Purveyor of fast-as-metal LXC VPSes
    Old guy! Happy customer of OVH. Tom, not Oles! :-)

  • @Not_Oles said:
    DO/Vultr were running a shared kernel system on KVM. A quick Google search didn't get me much either on the concept of a shared kernel on KVM or on the fact that DO/Vultr were doing this. Can anybody please point me at more information on either the concept or the fact, or both? Thanks!

    KVM can directly boot a kernel. This might be what they did. I've seen the option, but I haven't tried it.

    QEMU/KVM can do some wild stuff, and I use like 10% of its functionality. :lol:

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  • SagnikSSagnikS Hosting ProviderOG

    @nullroute said: disk and network are always over-sold regardless of the type of virtualization

    I don't think most providers would oversell disk space, esp on KVM, as it's dangerous potentially. Network is shared on a fair share basis however.

  • @SagnikS said:

    @nullroute said: disk and network are always over-sold regardless of the type of virtualization

    I don't think most providers would oversell disk space, esp on KVM, as it's dangerous potentially. Network is shared on a fair share basis however.

    It isn't dangerous when you use Qcow2, Raw or thin_lv instead of plain old LVM. Virtualizor & SolusVM both support thin provisioning. Overselling disk space on KVM is a very common practice but yes it needs to be monitored more because the used disk space expands when usage increases but doesn't shrink when usage decreases. I have subscribed 5+ TB where total Disk space available is 2 TB to a few friends. Total disk space usage has reached 34% in 5 years. This is KVM 1.5.x on CentOS 7 with qcow2. And yes I did it because I knew they are never going to use that much space :)

    Recommend: SmallWeb|BuyVM|Linode|RamNode

  • AnthonySmithAnthonySmith AdministratorHosting Provider

    The issue with LVM + KVM is that it bottle necks NVMe, not that because you use thin/raw you have to oversell though.

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  • SagnikSSagnikS Hosting ProviderOG

    @vpsgeek3333 said:
    It isn't dangerous when you use Qcow2, Raw or thin_lv instead of plain old LVM. Virtualizor & SolusVM both support thin provisioning. Overselling disk space on KVM is a very common practice but yes it needs to be monitored more because the used disk space expands when usage increases but doesn't shrink when usage decreases. I have subscribed 5+ TB where total Disk space available is 2 TB to a few friends. Total disk space usage has reached 34% in 5 years. This is KVM 1.5.x on CentOS 7 with qcow2. And yes I did it because I knew they are never going to use that much space :)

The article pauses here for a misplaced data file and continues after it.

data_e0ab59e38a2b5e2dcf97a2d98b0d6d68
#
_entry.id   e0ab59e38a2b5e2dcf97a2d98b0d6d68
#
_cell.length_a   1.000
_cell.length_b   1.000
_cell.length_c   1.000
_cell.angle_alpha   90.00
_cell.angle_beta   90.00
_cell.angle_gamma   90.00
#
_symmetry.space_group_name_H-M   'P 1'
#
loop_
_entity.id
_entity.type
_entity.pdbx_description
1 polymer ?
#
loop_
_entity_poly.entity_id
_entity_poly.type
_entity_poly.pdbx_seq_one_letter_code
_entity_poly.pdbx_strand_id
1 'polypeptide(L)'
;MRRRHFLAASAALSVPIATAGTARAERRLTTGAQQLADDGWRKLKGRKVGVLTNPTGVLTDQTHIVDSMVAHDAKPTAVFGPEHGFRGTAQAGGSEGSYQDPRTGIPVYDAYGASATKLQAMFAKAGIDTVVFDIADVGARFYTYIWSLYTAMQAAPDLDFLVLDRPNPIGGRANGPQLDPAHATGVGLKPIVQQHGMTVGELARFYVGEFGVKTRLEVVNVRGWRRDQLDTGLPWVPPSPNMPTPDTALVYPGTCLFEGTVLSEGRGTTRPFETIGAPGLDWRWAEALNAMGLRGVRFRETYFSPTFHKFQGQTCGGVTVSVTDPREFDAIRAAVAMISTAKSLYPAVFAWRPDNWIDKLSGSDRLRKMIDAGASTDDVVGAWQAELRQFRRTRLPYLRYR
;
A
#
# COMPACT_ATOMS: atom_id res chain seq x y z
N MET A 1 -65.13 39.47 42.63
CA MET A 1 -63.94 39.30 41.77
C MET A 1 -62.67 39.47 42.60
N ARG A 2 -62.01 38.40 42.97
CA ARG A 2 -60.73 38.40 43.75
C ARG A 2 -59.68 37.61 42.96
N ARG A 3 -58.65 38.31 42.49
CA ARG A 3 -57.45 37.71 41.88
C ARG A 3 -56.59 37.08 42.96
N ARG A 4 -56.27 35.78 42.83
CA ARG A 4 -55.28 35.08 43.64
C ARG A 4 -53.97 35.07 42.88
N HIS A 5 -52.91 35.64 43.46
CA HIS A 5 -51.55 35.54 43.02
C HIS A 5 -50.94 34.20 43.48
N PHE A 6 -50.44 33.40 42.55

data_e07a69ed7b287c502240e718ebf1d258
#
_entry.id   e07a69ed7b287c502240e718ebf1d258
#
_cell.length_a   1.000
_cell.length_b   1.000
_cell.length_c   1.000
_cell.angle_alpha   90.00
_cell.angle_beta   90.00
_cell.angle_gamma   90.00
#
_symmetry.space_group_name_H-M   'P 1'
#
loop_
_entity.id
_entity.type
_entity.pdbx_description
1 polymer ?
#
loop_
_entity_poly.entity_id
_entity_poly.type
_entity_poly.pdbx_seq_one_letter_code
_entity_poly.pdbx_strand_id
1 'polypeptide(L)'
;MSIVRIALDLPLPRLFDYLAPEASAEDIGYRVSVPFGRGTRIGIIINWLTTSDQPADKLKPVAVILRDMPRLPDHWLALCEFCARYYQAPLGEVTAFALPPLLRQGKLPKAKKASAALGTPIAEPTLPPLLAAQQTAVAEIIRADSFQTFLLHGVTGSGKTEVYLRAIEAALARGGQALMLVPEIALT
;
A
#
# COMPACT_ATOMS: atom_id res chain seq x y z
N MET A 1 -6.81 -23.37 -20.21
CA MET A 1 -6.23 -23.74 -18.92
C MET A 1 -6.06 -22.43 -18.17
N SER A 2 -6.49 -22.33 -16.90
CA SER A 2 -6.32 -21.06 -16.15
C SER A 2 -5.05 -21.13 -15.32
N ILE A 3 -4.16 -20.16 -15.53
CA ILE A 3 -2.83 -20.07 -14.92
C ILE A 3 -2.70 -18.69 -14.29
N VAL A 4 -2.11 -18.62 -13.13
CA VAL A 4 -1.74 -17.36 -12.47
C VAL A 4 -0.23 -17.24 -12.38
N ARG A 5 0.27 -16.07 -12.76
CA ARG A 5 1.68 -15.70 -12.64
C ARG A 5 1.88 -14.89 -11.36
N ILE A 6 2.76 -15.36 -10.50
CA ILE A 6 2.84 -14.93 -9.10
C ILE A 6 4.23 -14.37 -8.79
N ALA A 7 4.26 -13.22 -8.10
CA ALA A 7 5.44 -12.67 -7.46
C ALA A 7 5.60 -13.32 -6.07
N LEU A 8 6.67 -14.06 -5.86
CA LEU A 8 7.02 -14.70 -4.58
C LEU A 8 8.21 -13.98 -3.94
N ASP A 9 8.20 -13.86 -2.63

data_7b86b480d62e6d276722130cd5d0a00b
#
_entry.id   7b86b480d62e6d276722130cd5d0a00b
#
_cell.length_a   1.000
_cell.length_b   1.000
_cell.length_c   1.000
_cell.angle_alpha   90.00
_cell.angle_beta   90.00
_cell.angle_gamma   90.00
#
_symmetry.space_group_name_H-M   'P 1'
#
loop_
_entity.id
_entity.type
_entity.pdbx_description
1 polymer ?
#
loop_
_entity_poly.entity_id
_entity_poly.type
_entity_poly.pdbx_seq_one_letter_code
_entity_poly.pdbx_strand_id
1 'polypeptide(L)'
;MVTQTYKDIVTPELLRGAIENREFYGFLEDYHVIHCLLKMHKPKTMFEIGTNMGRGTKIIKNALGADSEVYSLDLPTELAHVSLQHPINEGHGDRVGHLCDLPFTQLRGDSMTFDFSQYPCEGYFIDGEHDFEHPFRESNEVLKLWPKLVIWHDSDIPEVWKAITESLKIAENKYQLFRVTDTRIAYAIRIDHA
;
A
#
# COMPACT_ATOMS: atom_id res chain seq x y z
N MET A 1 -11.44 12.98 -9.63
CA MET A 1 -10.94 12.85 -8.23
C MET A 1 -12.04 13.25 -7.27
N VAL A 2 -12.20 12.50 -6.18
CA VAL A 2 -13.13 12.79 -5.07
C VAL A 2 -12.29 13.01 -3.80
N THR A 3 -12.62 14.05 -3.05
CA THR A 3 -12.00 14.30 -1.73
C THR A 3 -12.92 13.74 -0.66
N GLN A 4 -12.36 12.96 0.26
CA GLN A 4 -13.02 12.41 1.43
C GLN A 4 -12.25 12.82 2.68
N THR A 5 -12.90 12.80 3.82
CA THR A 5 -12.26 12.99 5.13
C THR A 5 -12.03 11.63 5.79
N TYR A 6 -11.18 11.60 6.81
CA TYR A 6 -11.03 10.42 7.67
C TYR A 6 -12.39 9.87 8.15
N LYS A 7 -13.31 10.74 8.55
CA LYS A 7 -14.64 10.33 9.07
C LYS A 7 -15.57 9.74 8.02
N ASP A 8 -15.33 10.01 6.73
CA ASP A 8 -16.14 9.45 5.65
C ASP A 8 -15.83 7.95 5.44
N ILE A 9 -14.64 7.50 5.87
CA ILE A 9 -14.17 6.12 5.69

It's probably okay if you do it for friends, but in a production environment, I really don't feel confident. If all the available disk space is used up, it might cause filesystem inconsistencies, and might corrupt data. Not really sure how it's handled actually, however. I've just read it on various docs that your data might get corrupted. :tongue:
    I use Proxmox w/ raw and discard is on, for selling VMs, and most full nudes are under 50% usage.
    On a side note, is this how most providers offer a pretty decent chunk of SSD/NVMe space, per GB RAM?

  • @SagnikS said: and most full nudes are under 50% usage.

    subscribed!

    Karabudera

  • SagnikSSagnikS Hosting ProviderOG
    edited April 29

    @comi said:

    @SagnikS said: and most full nudes are under 50% usage.

    subscribed!

    Ah crap, can't even edit now.

  • Why not install virtualizor and you can offer both using multivert. To me openvz is a much better option as it uses less overheads (already described above in detail) and its more easily manageable from the control panel as the openvz vps is very much tight to the kernel of master server. But KVM is getting more in demand now days as many of the clients argue that their script only works on KVM. I also found that CloudLinux has limited their support for openvz. So in the end I would suggest to go for multivert as it will enable you to sell off more from the dedi.

  • WSSWSS Retired

    You are aware that you can run OpenVZ in a KVM service, but not a functional KVM in an OpenVZ, right?

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  • @SagnikS said:
    On a side note, is this how most providers offer a pretty decent chunk of SSD/NVMe space, per GB RAM?

    yeap :)

    Recommend: SmallWeb|BuyVM|Linode|RamNode

  • @WSS said:
    You are aware that you can run OpenVZ in a KVM service, but not a functional KVM in an OpenVZ, right?

    I remember many hosts used to do slabbing back when OpenVZ was the most popular thing as they always had same nodes going down at same time

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  • comicomi OG

    @Billa said: But KVM is getting more in demand now days as many of the clients argue that their script only works on KVM.

    I almost always look for KVM because I pay yearly and I don't know in advance what I will be using it for. Maybe I will need it maybe I won't.

    Just imagine debugging a script which works fine on your computer, but not on your customer's server then finding out that it will start working as soon as you do modprobe cool_mod and the server is OVZ...

    Scripts where invented to glue stuff together and stuff can have arbitrary needs.

    If I know for a fact I wont need "kernel access", that's another story. For example my storage VPS is OpenVZ, everything else - KVM.

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    Karabudera